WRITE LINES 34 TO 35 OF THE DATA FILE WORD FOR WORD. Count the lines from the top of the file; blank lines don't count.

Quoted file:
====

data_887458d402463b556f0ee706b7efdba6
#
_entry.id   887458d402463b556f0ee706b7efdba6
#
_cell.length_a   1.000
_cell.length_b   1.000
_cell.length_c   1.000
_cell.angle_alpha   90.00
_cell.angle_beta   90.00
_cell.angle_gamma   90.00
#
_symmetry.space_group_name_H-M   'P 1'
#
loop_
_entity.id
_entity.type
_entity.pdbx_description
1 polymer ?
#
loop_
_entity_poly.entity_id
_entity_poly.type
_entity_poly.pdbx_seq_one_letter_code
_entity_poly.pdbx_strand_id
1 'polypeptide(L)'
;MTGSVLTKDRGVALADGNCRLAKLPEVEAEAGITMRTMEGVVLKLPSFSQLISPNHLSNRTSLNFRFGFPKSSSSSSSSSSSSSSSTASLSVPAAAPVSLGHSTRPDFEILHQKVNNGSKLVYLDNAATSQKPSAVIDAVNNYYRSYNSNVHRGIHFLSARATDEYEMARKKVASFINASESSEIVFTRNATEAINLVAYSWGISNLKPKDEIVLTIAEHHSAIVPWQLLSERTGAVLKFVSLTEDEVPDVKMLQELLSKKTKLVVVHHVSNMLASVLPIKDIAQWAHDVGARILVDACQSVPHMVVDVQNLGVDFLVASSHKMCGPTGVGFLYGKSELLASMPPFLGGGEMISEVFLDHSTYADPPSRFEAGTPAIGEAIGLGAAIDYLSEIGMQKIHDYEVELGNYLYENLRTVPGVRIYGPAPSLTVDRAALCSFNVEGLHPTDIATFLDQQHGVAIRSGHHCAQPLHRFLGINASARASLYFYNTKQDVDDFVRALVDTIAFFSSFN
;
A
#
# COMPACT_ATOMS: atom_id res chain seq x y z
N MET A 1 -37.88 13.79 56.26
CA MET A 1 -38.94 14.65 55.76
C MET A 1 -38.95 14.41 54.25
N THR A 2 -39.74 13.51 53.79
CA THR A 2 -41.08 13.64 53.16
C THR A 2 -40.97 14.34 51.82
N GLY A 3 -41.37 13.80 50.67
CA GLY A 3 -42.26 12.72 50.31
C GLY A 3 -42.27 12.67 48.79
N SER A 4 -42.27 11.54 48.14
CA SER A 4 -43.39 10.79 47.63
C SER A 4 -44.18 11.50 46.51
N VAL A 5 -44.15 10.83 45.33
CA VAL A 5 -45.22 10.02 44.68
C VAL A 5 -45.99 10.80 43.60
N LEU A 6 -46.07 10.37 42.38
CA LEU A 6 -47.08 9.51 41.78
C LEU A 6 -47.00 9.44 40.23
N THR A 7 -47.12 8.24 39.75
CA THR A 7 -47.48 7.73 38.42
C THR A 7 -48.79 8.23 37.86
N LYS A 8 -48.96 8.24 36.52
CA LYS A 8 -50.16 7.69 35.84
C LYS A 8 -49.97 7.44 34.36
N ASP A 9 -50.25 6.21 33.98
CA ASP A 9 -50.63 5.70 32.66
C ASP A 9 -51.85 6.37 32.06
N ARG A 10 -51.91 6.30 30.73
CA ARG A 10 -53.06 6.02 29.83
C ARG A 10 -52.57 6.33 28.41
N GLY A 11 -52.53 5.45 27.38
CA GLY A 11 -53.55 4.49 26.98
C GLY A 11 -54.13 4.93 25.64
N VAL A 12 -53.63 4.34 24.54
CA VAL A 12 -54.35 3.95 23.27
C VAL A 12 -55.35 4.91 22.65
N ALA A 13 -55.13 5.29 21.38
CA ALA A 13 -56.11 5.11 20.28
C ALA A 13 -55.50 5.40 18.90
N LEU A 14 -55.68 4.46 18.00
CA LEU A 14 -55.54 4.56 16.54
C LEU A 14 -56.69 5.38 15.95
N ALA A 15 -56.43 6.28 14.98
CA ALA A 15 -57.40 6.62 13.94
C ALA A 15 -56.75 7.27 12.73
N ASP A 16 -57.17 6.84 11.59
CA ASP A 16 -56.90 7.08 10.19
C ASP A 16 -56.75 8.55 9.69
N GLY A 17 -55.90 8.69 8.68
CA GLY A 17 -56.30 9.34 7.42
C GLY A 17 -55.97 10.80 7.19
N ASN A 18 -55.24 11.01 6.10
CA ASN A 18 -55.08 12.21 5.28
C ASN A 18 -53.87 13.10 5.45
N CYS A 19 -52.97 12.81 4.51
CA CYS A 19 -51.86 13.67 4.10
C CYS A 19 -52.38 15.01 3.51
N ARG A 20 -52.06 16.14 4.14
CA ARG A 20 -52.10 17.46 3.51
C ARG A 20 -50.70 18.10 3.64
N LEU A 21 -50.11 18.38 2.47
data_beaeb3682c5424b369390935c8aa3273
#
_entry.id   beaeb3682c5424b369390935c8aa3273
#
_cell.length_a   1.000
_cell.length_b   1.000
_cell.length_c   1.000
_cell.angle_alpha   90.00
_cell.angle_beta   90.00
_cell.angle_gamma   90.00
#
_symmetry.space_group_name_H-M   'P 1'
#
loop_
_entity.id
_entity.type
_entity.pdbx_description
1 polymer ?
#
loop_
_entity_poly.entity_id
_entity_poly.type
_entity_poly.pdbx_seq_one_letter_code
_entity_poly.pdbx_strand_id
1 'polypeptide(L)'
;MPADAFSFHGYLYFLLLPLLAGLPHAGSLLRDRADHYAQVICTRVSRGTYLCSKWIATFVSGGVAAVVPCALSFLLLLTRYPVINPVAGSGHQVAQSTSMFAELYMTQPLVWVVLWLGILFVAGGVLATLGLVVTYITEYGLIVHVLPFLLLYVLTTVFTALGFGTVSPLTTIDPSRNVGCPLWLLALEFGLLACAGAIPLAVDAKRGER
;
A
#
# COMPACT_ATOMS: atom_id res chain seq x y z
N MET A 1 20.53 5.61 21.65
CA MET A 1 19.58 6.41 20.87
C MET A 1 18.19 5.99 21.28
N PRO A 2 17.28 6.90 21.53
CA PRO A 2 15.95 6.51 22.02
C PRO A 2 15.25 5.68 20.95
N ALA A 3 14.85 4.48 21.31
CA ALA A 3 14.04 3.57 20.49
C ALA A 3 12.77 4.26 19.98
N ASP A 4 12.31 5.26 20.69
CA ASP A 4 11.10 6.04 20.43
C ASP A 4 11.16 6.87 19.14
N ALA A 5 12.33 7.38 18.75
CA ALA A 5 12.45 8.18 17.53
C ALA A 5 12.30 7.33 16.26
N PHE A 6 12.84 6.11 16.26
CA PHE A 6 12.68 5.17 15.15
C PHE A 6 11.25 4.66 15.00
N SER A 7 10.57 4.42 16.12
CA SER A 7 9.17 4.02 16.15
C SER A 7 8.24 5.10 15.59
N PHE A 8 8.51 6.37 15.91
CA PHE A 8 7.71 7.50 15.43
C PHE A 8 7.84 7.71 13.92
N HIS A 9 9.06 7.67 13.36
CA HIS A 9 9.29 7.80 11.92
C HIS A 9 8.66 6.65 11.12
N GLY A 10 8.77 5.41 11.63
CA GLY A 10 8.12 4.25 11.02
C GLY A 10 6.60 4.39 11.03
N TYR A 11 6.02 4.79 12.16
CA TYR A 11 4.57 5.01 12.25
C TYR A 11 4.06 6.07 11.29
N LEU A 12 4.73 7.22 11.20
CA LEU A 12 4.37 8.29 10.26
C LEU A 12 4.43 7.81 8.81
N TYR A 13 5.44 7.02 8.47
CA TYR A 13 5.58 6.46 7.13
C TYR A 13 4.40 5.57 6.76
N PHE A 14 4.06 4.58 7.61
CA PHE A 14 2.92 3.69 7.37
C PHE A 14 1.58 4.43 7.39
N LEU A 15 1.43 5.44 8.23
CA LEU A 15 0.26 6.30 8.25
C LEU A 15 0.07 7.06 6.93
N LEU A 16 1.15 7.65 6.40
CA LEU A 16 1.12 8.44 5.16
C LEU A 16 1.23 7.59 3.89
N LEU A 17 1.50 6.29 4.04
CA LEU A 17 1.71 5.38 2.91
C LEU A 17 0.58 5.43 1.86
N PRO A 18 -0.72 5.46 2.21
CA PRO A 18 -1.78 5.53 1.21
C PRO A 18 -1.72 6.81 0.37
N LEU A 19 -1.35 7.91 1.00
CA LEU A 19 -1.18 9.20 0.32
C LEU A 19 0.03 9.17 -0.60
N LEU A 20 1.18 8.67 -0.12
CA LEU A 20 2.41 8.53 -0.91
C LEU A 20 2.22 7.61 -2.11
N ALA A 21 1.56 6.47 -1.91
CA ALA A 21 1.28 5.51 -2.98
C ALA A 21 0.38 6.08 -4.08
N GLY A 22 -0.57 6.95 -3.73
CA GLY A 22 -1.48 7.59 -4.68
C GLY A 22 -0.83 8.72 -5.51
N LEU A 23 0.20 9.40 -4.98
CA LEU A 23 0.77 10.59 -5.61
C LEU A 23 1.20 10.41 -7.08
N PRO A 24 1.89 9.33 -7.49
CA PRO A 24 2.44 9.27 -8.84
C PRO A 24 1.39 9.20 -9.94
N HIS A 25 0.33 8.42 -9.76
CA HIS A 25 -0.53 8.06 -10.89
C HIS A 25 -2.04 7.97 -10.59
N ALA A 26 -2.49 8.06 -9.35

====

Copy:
N THR A 2 -39.74 13.51 53.79
CA THR A 2 -41.08 13.64 53.16